The No.1 Website for Pro Audio
Water loaded boom weights
Old 4th November 2019
Lives for gear
wildplum's Avatar
Water loaded boom weights

Anyone using water loaded boom weights such as:

I have a couple of 7 foot booms attached to Impact Heavy-Duty Air-Cushioned Light Stands. The stand will be at maximum height (9.5 feet) and the boom fully extended, but the load on the boom is not great (DPA 4011).This is for live-before-an-audience remote recordings (spot micing a choir in a orchestra plus choir concert).

I am attracted to the water loaded weights because they would lessen the load in/out (fill them on site), the capacity is right for my needs, and the cost is reasonable. I am concerned about how well they hold up- it would not be cool to have them leak (or, worse, rupture) during the concert.

So, any experience with this sort of weight- good or bad?

Attached Thumbnails
Water loaded boom weights-boom-weight.jpg  
Old 4 weeks ago
Lives for gear
I take it this is intended to go on the free end of the boom arm, and not at the base of the mic stand ? It certainly looks like it would do the job, but is it perhaps not overkill...considering the small weight of the mic it's intended to counterbalance....not to mention the visual distraction of its considerable size (at a concert) ?

This could be an alternative, as it tends to hug the boom arm more closely, and is less visually significant:
Old 4 weeks ago
Lives for gear
wildplum's Avatar
Thank you, Studer for your reply.

I should clarify two points. The stands will not be seen by the audience (but the booms will be). The stands are positioned behind the choral riser, with the boom extending over the choir. The second point is that, with the boom extended over the choir, I want to make sure there are no accidents, hence the seeming overkill. I've been using ankle weights (which hang from a hook at the base of the boom), but I am tired of lugging them around.

The On-Stage Counterweight is a nice piece of kit, but has a couple of drawbacks for my app. First, I would still have to lug them to and fro; second, positioning it on the boom takes up about a half foot of boom (and I need all the boom length I can get); and, ya, 6 pounds my not make keep me from worrying.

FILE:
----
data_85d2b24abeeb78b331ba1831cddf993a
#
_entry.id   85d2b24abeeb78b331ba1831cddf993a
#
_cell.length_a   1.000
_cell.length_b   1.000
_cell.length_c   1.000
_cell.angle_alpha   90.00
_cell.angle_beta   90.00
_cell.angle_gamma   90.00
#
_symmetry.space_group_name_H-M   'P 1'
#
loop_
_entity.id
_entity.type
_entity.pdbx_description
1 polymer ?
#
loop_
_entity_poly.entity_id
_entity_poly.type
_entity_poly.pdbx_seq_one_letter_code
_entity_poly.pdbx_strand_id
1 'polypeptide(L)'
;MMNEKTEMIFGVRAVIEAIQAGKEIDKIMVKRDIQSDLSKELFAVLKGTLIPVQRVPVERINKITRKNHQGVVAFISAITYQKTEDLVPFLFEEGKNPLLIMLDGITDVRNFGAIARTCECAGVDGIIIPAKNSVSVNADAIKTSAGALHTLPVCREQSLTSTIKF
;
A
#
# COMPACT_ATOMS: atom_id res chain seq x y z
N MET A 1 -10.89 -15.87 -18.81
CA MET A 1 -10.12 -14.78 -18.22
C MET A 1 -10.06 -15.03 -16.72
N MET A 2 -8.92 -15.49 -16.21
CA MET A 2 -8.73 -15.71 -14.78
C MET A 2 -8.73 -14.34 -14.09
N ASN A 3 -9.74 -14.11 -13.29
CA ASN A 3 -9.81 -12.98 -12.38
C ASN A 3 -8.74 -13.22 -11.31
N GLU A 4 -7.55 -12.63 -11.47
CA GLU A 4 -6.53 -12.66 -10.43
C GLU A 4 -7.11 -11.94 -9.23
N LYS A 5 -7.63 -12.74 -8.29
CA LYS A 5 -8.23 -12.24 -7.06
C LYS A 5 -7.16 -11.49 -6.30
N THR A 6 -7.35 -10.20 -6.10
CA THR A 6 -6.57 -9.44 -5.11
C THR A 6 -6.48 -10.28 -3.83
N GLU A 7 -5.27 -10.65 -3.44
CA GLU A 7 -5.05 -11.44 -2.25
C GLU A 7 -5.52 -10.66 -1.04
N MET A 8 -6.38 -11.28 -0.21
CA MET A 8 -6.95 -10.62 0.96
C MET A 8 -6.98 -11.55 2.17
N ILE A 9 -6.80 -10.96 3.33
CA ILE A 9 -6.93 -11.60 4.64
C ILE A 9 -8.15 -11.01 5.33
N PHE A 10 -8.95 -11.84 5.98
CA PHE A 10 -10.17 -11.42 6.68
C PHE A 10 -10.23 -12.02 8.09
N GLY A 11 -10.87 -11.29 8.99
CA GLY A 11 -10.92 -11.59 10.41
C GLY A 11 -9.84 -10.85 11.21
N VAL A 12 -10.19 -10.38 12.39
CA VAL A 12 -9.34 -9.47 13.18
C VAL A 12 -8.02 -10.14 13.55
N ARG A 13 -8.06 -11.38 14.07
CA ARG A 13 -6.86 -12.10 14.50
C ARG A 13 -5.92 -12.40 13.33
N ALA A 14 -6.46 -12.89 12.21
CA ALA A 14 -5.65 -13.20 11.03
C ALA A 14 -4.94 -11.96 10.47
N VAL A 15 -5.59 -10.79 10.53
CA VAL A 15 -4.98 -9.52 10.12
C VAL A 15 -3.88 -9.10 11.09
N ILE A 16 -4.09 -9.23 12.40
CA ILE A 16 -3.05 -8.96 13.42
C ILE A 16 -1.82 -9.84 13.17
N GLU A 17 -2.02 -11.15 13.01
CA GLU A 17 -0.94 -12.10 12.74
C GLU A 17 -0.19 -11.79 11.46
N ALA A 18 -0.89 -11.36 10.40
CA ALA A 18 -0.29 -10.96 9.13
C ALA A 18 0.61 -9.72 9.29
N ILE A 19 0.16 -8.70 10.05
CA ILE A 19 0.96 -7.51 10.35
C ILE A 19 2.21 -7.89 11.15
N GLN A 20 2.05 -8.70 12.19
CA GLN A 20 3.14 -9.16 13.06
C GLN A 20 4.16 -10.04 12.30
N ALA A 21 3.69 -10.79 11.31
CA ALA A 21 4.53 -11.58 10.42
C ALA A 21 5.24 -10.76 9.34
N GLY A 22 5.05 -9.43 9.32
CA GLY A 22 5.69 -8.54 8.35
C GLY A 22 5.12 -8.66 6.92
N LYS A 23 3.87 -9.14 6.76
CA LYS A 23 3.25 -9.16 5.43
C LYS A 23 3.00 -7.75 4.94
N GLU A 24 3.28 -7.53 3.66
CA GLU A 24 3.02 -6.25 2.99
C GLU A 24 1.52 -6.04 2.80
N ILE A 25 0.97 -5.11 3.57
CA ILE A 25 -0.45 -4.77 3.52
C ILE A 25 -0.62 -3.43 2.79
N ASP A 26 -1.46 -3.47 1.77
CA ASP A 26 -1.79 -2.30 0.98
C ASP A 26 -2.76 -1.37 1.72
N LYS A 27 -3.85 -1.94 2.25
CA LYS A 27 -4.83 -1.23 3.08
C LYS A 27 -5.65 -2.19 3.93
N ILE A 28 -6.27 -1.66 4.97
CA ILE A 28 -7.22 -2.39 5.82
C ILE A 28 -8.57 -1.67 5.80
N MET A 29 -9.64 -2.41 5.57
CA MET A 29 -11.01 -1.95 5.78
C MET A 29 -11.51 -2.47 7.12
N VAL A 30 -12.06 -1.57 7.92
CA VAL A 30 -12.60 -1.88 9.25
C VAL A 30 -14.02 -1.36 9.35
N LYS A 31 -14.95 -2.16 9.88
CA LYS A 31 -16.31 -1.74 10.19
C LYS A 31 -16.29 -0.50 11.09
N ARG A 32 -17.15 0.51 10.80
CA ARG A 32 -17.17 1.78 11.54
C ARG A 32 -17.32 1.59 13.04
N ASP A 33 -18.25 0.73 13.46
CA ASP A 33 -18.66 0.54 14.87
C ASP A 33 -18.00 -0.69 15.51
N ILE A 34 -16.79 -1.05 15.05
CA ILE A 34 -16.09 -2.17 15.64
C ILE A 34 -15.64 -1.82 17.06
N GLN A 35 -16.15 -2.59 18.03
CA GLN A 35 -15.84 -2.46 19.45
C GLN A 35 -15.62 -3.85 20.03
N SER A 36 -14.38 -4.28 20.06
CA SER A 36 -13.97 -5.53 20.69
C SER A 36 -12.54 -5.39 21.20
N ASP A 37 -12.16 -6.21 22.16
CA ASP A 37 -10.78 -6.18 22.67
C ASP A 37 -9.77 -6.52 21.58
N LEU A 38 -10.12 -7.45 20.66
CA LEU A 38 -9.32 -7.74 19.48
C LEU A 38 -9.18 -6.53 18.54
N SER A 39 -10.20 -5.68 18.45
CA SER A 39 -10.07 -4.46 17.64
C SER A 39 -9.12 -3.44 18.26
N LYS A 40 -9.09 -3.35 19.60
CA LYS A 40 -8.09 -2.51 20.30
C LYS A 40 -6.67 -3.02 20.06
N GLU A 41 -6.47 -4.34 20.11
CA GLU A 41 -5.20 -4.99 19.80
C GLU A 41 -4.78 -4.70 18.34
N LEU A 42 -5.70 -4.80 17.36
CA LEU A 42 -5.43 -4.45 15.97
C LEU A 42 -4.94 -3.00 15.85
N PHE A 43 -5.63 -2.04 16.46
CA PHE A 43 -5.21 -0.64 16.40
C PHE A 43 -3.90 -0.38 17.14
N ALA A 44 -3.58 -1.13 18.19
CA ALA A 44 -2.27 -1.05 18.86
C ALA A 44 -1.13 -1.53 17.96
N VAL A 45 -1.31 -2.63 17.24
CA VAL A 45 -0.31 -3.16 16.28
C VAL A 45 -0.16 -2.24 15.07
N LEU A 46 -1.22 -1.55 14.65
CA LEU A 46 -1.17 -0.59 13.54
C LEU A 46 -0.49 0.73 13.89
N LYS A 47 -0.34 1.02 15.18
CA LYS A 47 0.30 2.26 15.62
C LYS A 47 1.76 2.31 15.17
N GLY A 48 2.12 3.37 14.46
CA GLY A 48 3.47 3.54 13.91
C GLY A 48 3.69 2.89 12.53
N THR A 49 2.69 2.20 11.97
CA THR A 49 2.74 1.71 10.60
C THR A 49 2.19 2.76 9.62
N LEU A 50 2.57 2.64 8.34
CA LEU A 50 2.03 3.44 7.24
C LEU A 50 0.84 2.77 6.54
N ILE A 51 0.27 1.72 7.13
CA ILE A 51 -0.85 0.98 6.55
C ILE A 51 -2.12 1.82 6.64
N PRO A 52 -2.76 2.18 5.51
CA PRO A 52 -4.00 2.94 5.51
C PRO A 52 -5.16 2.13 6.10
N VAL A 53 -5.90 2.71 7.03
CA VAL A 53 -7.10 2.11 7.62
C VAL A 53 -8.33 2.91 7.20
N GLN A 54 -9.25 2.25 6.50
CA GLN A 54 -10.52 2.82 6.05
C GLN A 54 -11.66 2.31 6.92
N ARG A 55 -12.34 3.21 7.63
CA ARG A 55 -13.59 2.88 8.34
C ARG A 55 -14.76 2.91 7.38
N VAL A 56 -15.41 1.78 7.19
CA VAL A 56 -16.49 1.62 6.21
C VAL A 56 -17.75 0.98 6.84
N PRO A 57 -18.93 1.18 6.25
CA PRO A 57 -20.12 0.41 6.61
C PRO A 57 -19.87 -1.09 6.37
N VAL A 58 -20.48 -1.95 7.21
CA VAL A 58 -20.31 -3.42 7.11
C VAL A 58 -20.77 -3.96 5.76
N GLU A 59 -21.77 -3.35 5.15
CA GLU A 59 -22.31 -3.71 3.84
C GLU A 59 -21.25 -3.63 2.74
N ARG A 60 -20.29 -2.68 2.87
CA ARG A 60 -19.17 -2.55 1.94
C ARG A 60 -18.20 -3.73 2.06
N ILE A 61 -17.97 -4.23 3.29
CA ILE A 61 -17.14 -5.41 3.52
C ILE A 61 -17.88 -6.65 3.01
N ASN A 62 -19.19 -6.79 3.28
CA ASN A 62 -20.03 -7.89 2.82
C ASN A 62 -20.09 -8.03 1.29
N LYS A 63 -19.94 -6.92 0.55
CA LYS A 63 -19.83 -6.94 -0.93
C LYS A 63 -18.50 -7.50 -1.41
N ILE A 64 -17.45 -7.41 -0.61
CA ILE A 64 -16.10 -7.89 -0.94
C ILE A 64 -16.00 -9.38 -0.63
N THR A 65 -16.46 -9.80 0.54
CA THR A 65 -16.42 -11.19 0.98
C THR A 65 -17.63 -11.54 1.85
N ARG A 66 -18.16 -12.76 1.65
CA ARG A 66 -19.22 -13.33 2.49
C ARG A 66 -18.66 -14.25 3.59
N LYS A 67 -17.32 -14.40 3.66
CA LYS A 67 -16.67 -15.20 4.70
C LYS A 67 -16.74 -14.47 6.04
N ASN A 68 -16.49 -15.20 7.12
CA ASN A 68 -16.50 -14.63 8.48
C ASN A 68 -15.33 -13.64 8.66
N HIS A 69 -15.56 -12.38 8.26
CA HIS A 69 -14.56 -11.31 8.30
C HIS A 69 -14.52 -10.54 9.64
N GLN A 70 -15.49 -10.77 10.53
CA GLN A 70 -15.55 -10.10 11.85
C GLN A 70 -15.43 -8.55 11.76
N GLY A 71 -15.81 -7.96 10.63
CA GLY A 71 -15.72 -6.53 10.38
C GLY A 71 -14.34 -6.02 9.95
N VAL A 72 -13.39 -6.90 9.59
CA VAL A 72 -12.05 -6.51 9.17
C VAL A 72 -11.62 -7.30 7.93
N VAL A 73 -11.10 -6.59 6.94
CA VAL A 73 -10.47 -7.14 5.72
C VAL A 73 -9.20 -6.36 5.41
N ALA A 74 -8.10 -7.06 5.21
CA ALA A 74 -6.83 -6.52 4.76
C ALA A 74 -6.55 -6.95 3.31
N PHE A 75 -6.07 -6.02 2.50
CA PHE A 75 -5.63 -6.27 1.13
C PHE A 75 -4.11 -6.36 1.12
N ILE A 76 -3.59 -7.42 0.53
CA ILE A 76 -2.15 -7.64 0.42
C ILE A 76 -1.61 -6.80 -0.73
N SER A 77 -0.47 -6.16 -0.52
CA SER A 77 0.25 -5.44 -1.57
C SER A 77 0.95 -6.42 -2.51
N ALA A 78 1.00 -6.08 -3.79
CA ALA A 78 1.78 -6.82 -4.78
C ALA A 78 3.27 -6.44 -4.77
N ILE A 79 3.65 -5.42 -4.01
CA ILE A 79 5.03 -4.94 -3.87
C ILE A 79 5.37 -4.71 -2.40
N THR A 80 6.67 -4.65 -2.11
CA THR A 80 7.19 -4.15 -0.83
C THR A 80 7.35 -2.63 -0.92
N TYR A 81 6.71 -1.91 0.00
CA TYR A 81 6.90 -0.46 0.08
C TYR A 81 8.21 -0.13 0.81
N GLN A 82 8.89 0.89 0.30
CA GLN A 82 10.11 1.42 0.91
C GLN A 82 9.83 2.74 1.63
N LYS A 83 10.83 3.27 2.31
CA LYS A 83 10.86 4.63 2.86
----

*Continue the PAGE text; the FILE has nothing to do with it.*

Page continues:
Old 4 weeks ago
Engagement Manager
Sniperschool's Avatar
I think the water weights would be fine though I’m personally not a fan of them for risk of splitting (never seen this happen) and the hassle of filling them (even on site)

The ones linked above are great counter weights and small enough to be easy to fit and barely visible once attached. It also makes moving/adjusting the stands less of a challenge

As mentioned the mics themselves won’t factor in much in terms of what weight you need so it will be the arm length itself that dictates how much you need to counter it
Old 4 weeks ago
Lives for gear
I can see that since you're coming from behind the singers (rather than from the more visible front side) you can afford to use the water bag idea, since they won't be seen

A couple of possible alternatives you may not have thought of...

You could perhaps substitute the existing boom pole with one that's simply longer, which would put the counterweight/leverage factor back in your you would then be able to use less weight for the same counterbalance effect ( and you could move the stand further back, and/or also get extra mic height as a result of the added length ?)

Also, I've done this simply by substituting a 5/8" diam aluminium hollow pole of 2x the length of the existing steel boom, and then cut a 5/8 thread for the mic holder into the end of it. The huge saving in weight is well worth it, esp if it's just supporting an SD mic. Often the need for a counterweight such as yours is mainly to combat the weight of the existing boompole !

If the floor is wooden boards, would you be able to drive a Tek screw into it and attach a chain to the end of the boom pole....and fasten the other end of the chain to the floor via the screw ? If you've also used a long boom pole as above, the chain will be short, as the pole-end won't be far from the floor.

However if the floor is non timber, or can't be marked in this way, then this latter approach can't be used...
Old 4 weeks ago
Lives for gear
Earcatcher's Avatar
I'm using these with great success: Going tall

When a boom needs a really heavy weight I'll put a bunch of plastic bottles in a linen bag and hook it up. Having smaller compartments in a larger volume warrants that no waves will occur and make the volume unstable.
Old 4 weeks ago
Gear Maniac

great idea

Originally Posted by Earcatcher View Post
I'm using these with great success: Going tall

When a boom needs a really heavy weight I'll put a bunch of plastic bottles in a linen bag and hook it up. Having smaller compartments in a larger volume warrants that no waves will occur and make the volume unstable.
Post Reply

Welcome to the Gearslutz Pro Audio Community!

Registration benefits include:
  • The ability to reply to and create new discussions
  • Access to members-only giveaways & competitions
  • Interact with VIP industry experts in our guest Q&As
  • Access to members-only sub forum discussions
  • Access to members-only Chat Room
  • Get INSTANT ACCESS to the world's best private pro audio Classifieds for only USD $20/year
  • Promote your eBay auctions and listings for free
  • Remove this message!
You need an account to post a reply. Create a username and password below and an account will be created and your post entered.

Slide to join now Processing…
Thread Tools
Search this Thread
Search this Thread:

Advanced Search
Forum Jump
Forum Jump